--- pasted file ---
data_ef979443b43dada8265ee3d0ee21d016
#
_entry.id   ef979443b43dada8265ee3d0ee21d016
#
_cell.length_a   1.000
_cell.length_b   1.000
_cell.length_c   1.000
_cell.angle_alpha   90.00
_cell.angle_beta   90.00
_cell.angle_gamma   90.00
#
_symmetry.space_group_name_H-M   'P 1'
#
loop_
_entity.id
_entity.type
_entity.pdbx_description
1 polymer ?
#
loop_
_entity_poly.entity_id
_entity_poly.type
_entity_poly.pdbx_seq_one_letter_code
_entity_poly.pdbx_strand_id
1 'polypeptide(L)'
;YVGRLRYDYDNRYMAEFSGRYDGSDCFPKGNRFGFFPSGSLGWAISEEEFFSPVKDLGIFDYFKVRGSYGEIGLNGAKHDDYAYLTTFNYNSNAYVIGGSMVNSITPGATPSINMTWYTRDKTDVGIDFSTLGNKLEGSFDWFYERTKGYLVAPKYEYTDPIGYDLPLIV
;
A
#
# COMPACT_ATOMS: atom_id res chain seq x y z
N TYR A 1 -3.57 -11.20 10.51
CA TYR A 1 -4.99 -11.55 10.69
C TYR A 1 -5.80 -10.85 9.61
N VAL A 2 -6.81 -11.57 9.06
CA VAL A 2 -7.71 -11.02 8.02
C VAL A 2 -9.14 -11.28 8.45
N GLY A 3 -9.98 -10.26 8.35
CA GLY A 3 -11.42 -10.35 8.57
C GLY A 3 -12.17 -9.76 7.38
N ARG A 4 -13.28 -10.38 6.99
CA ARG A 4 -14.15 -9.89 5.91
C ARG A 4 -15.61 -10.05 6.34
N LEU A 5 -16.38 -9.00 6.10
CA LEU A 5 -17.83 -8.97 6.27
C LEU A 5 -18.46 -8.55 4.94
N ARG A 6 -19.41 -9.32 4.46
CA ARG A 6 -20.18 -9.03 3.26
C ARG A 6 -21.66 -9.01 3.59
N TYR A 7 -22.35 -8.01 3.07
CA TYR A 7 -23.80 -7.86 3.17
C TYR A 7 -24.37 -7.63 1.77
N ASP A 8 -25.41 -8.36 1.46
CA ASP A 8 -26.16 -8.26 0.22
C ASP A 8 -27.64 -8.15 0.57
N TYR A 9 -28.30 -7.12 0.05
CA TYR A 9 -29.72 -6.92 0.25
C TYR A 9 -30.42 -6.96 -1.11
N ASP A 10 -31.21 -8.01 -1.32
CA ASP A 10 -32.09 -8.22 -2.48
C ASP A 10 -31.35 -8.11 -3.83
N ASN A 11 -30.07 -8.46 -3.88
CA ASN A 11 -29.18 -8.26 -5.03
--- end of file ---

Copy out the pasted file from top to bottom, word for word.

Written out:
data_ef979443b43dada8265ee3d0ee21d016
#
_entry.id   ef979443b43dada8265ee3d0ee21d016
#
_cell.length_a   1.000
_cell.length_b   1.000
_cell.length_c   1.000
_cell.angle_alpha   90.00
_cell.angle_beta   90.00
_cell.angle_gamma   90.00
#
_symmetry.space_group_name_H-M   'P 1'
#
loop_
_entity.id
_entity.type
_entity.pdbx_description
1 polymer ?
#
loop_
_entity_poly.entity_id
_entity_poly.type
_entity_poly.pdbx_seq_one_letter_code
_entity_poly.pdbx_strand_id
1 'polypeptide(L)'
;YVGRLRYDYDNRYMAEFSGRYDGSDCFPKGNRFGFFPSGSLGWAISEEEFFSPVKDLGIFDYFKVRGSYGEIGLNGAKHDDYAYLTTFNYNSNAYVIGGSMVNSITPGATPSINMTWYTRDKTDVGIDFSTLGNKLEGSFDWFYERTKGYLVAPKYEYTDPIGYDLPLIV
;
A
#
# COMPACT_ATOMS: atom_id res chain seq x y z
N TYR A 1 -3.57 -11.20 10.51
CA TYR A 1 -4.99 -11.55 10.69
C TYR A 1 -5.80 -10.85 9.61
N VAL A 2 -6.81 -11.57 9.06
CA VAL A 2 -7.71 -11.02 8.02
C VAL A 2 -9.14 -11.28 8.45
N GLY A 3 -9.98 -10.26 8.35
CA GLY A 3 -11.42 -10.35 8.57
C GLY A 3 -12.17 -9.76 7.38
N ARG A 4 -13.28 -10.38 6.99
CA ARG A 4 -14.15 -9.89 5.91
C ARG A 4 -15.61 -10.05 6.34
N LEU A 5 -16.38 -9.00 6.10
CA LEU A 5 -17.83 -8.97 6.27
C LEU A 5 -18.46 -8.55 4.94
N ARG A 6 -19.41 -9.32 4.46
CA ARG A 6 -20.18 -9.03 3.26
C ARG A 6 -21.66 -9.01 3.59
N TYR A 7 -22.35 -8.01 3.07
CA TYR A 7 -23.80 -7.86 3.17
C TYR A 7 -24.37 -7.63 1.77
N ASP A 8 -25.41 -8.36 1.46
CA ASP A 8 -26.16 -8.26 0.22
C ASP A 8 -27.64 -8.15 0.57
N TYR A 9 -28.30 -7.12 0.05
CA TYR A 9 -29.72 -6.92 0.25
C TYR A 9 -30.42 -6.96 -1.11
N ASP A 10 -31.21 -8.01 -1.32
CA ASP A 10 -32.09 -8.22 -2.48
C ASP A 10 -31.35 -8.11 -3.83
N ASN A 11 -30.07 -8.46 -3.88
CA ASN A 11 -29.18 -8.26 -5.03